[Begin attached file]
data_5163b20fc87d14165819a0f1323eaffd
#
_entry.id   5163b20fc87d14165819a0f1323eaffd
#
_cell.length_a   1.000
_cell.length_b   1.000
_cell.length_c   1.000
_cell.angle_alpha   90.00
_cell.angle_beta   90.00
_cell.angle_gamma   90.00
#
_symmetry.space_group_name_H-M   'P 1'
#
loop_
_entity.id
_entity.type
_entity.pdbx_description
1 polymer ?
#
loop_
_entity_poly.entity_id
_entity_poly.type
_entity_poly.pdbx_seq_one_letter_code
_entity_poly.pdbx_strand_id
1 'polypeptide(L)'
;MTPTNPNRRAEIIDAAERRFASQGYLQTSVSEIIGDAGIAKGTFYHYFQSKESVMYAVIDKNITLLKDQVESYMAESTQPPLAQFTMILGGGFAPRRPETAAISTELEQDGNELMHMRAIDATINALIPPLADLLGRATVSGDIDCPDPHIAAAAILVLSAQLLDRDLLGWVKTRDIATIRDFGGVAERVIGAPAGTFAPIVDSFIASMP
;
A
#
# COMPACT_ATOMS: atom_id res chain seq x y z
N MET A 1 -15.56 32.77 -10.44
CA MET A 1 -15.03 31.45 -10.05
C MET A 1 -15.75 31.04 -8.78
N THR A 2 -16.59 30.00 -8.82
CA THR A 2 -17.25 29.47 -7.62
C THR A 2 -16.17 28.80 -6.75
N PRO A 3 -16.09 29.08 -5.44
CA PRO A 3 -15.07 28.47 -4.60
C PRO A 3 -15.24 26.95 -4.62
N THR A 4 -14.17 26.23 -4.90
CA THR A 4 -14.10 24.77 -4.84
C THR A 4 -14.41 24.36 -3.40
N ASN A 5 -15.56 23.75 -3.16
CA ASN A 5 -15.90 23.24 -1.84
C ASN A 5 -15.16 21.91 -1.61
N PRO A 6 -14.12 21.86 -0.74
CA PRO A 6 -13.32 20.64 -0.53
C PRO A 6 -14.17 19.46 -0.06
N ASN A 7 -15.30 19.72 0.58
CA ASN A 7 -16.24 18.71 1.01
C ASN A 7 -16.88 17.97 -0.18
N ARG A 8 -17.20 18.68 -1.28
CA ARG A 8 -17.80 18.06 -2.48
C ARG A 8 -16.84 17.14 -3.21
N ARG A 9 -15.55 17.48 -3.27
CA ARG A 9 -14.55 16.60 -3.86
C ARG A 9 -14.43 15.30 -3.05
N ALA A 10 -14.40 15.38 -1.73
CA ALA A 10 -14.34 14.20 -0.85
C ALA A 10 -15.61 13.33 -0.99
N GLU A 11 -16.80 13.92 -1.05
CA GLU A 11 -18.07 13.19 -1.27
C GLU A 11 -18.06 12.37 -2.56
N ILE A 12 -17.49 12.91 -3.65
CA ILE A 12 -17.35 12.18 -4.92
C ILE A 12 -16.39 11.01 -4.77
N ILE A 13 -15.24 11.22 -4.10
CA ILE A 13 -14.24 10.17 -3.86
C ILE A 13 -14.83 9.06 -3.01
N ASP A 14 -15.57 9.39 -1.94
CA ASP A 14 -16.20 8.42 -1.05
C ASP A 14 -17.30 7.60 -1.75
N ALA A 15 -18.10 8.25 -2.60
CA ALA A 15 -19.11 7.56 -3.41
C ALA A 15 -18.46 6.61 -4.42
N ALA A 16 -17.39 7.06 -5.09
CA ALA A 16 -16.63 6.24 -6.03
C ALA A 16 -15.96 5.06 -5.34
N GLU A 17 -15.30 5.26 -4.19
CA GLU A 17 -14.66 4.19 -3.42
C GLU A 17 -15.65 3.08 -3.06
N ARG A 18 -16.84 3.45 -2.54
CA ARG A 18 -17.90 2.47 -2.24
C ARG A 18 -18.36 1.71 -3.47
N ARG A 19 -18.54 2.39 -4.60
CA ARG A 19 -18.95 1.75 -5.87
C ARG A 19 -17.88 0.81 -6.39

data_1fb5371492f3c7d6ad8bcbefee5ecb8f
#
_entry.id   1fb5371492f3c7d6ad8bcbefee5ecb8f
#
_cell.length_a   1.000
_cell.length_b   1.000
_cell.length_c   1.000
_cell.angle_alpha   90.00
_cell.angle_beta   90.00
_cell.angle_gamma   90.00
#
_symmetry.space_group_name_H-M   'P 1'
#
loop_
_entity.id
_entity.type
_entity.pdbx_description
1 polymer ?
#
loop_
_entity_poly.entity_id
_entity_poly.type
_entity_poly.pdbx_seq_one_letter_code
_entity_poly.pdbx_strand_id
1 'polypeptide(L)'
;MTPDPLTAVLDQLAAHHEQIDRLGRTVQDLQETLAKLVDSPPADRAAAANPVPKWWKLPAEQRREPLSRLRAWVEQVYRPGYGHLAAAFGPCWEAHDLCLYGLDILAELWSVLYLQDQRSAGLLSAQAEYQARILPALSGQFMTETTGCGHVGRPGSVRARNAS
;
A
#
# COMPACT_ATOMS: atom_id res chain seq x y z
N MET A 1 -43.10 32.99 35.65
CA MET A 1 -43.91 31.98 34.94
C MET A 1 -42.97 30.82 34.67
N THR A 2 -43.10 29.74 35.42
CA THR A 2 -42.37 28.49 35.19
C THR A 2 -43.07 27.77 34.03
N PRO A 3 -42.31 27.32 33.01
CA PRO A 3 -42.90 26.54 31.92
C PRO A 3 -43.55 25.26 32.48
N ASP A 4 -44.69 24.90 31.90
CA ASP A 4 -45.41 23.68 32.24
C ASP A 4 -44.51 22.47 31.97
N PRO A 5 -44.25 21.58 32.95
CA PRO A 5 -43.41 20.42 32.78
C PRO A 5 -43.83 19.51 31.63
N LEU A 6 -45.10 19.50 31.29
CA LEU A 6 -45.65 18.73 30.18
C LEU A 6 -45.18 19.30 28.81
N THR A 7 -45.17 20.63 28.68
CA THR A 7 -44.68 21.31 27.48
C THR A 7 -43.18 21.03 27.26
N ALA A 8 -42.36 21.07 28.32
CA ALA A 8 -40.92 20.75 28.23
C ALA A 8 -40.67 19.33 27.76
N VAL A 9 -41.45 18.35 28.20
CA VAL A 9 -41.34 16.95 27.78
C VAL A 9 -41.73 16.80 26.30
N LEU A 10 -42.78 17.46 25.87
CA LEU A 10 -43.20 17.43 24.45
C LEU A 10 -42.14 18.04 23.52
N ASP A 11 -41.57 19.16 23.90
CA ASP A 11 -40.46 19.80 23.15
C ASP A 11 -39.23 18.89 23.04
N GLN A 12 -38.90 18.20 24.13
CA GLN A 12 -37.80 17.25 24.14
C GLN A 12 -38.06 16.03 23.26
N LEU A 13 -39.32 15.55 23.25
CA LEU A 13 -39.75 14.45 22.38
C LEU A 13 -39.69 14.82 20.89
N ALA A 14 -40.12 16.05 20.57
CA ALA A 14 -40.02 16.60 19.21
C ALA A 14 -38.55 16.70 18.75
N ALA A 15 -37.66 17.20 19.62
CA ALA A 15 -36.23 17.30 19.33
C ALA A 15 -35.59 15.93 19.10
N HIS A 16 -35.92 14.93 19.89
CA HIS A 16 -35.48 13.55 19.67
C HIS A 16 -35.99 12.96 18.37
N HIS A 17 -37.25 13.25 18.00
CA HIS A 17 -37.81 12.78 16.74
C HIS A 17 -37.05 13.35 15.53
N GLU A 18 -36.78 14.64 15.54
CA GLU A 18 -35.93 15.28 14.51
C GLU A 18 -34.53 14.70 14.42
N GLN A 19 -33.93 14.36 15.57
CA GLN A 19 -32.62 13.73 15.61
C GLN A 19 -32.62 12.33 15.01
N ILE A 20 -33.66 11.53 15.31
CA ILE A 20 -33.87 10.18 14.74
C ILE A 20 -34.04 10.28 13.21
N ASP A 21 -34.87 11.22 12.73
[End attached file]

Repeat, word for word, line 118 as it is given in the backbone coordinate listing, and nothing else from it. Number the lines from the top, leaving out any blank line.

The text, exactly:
N MET A 1 -43.10 32.99 35.65